Tuesday, March 23, 2010



It is hard to imagine anyone who hasn't heard of them in this day and age. How could anyone have failed to have heard of vampires when you consider the multitude of movies, tv shows, documentaries, books, articles, magazines, comic books, and internet sites pertaining to the subject. Yet, despite the plethora of information, how much do we really know about vampires?

Unfortunately, (for the majority of the population) the answer to that question remains very little. The problem here is not the availability of facts. The chief contributing factor in this case of mass confusion is an overflow of DISinformation. Myths, folklore, legends, and fictitious accounts designed and perpetuated to mislead, confuse, and otherwise dissuade the individual from persuing the truth.

Consider your own perceptions for a moment if you will. When you think of vampires, what "facts" do you rely upon? What images are conjured up from your experience? Do you see the sun-fearing creatures of fiction exploited in the works Anne Rice and in other similar novels and movies? Perhaps you have read Bram Stoker's works and believe that vampires, although damned creatures, can indeed travel about in daylight. How often do you think of a school teacher, police officer, or other seemingly "normal" and "respectable" person?

The purpose of my research and the book which I am writing is to show that vampires truly do exist. Beyond that, I intend to prove that they are, for the most part, normal people. They lead everyday lives, hold respectable positions, and have the same desires, passions, and goals as others in their communities. I have discovered that the majority of vampires do not publicly flaunt the truth about themselves. They do not dress in Goth fashion or paint their faces white.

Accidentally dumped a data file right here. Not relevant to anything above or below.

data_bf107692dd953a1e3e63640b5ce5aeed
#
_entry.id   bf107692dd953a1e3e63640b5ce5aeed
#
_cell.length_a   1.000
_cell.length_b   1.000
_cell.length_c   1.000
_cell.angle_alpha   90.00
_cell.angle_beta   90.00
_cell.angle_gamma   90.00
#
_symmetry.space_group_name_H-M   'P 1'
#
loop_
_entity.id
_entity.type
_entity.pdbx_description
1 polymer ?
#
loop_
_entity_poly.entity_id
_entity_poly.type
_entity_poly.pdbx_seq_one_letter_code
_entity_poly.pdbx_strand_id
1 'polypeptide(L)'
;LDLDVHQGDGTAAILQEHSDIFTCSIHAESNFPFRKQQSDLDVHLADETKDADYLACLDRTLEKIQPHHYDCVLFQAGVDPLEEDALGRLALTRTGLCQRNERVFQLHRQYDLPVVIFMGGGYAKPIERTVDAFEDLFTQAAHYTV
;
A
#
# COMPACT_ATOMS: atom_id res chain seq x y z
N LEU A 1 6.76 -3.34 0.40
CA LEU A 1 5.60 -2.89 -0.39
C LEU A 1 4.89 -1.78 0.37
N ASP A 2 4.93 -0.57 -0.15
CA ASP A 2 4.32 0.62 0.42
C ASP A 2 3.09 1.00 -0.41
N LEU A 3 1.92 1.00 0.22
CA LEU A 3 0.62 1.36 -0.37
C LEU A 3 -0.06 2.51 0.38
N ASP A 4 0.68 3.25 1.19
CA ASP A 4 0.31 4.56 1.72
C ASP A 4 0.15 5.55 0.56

Of course, there are bound to be some fringe exceptions to these statements, but I present them here as the facts which I have learned thus far. The true vampire does not live in an old rat infested castle or sleep in a coffin. Vampires exist in every area of every society. From lower class housing projects to penthouse apartments. They are in the city, and in the country. Anywhere that you would expect to find anyone, you can expect to find a vampire.

They do not all ingest blood nor do they all need to do so. Some of the vampires that I have met are psychic vampires and often are outright repulsed by the thought of drinking blood. Even the vampires who do drink blood do not go out stalking human prey and draining their bodies. There are a number of ways to safely and legally aquire blood, and the real vampire seems to prefer these methods.

As I continue my research, I continue to learn more about real vampires. My tools for learning include books and internet resources in addition to interviews, surveys, and meetings with people claiming to be real vampires. I will be posting the results of some of this research here on my site, and invite anyone who believes themself to be a real vampire to contact me through the email link at the bottom of this page.

Mythology and Folklore
They are the shadows of midnight. They are unspeakable dark specters that haunt our dreams and spark our imagination. They are romantic yet emotionless. They are powerful and still they are vulnerable. They can be dreadfully scary and viscous, or gentle and kind. They have passionate feelings without emotion. They are ageless, although they each have an age. Vampires.

You have heard of them, but what do you really know about them? Do the stories you have heard really define the vampires of legend? Or are they merely the machinations of a writer’s fancy? Did Dracula really exist? Who is Nosferatu? When I set out to create my site, those are some of the questions I had. I read texts and books, searched through all available resources, and studied the impact that vampires have had on our society. This article is the result of my research relevant to vampire mythology and folklore worldwide. I started my search for real vampires by exploring relevant mythology, to attempt to establish or disprove any link between fact and fiction.

The truth as I have found it is printed within these articles. You may not find the answers you are looking for. Then again if you only seek the answers you wish to hear, you aren't looking for the truth. I have looked at the issue from all sides and have drawn no conclusions without first obtaining satisfactory proof of credibility. I have attempted to remain objective regardless of what I have heard or seen. My own opinions are not within these pages, only the facts as I discovered them to be.